Since the programme is taught in English, our students will be well-prepared for the labour market both within and beyond Swedish borders.
Addressing some of the most challenging issues in today’s world, this programme relates ethnicity and migration to global economic and cultural change, and to systems of domination and resistance movements. You learn to analyse the causes of migration, as well as its consequences for emerging formations of race, gender, labour, citizenship, healthcare, welfare and culture.
The master’s programme is interdisciplinary, integrating the humanities and the social sciences, and is animated by a commitment to critical, innovative and useful approaches to issues and problems within the broad field of ethnic and migration studies.
Students will gain a comprehensive grasp of the field of ethnic and migration studies and will be well prepared for positions in local, national and international organisations, administration, business, government, media and the cultural sector, as well as for further postgraduate studies and research.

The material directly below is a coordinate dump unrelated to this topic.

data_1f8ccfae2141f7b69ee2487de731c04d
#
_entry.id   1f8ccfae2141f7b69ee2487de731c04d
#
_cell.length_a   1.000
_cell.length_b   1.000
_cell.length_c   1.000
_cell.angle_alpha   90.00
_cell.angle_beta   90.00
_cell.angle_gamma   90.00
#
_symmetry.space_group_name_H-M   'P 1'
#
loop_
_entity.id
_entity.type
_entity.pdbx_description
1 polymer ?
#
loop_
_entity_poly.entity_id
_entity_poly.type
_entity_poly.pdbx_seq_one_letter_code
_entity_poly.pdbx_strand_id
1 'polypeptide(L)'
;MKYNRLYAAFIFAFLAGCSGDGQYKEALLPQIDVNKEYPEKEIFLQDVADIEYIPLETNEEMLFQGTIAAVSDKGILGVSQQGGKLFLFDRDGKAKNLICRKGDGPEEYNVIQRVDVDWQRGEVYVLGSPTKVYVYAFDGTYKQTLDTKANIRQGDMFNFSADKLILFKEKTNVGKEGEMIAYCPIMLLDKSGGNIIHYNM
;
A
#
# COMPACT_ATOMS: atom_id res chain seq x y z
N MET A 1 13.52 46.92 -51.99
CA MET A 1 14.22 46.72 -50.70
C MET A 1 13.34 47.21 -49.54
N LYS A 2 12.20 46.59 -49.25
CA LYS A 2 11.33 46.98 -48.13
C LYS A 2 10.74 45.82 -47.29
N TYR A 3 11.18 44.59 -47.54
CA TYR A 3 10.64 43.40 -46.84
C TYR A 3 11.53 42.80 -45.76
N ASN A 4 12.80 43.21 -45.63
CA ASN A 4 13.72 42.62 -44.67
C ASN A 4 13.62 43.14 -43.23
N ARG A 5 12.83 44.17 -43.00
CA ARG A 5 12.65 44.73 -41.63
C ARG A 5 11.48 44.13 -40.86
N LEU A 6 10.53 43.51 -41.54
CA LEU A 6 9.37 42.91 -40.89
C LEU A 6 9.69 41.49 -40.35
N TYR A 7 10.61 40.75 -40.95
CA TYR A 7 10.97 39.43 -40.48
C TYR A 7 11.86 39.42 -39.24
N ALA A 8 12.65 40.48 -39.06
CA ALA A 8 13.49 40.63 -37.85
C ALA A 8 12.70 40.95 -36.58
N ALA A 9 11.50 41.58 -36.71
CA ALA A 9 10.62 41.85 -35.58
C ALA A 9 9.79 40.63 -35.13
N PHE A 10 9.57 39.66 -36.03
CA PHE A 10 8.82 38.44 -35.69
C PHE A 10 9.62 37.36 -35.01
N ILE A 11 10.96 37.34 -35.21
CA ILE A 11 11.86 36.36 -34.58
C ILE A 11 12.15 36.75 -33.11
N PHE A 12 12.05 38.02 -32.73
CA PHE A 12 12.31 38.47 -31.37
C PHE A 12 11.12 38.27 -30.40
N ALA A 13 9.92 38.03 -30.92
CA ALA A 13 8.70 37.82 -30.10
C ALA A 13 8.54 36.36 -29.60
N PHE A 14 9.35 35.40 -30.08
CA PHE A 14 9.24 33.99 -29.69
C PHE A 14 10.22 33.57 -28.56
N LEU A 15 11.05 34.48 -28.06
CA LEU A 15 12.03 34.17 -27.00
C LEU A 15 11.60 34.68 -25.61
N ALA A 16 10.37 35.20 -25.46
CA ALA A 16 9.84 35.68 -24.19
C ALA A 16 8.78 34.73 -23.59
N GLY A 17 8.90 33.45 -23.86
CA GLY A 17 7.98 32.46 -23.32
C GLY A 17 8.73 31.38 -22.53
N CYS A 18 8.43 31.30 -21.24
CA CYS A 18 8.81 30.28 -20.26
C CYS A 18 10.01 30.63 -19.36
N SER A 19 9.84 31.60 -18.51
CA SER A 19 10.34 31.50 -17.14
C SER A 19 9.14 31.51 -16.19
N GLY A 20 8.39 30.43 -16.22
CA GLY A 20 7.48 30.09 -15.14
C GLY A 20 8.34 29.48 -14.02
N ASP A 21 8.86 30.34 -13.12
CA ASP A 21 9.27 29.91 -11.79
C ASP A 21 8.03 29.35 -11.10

The programme consists of a mix of mandatory courses and electives that will allow you an individual specialisation, options to study abroad, options for internships, and research tutorials with faculty. Teaching involves formats with a high level of student participation. Teaching forms include lectures, workshops, seminars and individual/group tutorials.
Areas of focus include historical and sociological perspectives on the ways in which migration shapes society; in-depth knowledge in the field of intersectional migration studies; globalisation and its link to changing conditions for work and migration; the European Union asylum policies;, theories of biopolitics, citizenship and exclusion; and the relation of race, ethnicity and migration to cultural and aesthetic expressions such as narratives, visual arts, theatre and cinema.
The faculty will be joined by international guest professors to make up an interdisciplinary and internationally experienced team, covering all aspects of the programme’s curriculum and beyond. The program thus offers a direct interface with ongoing research.
Example of specific focus areas within the programme: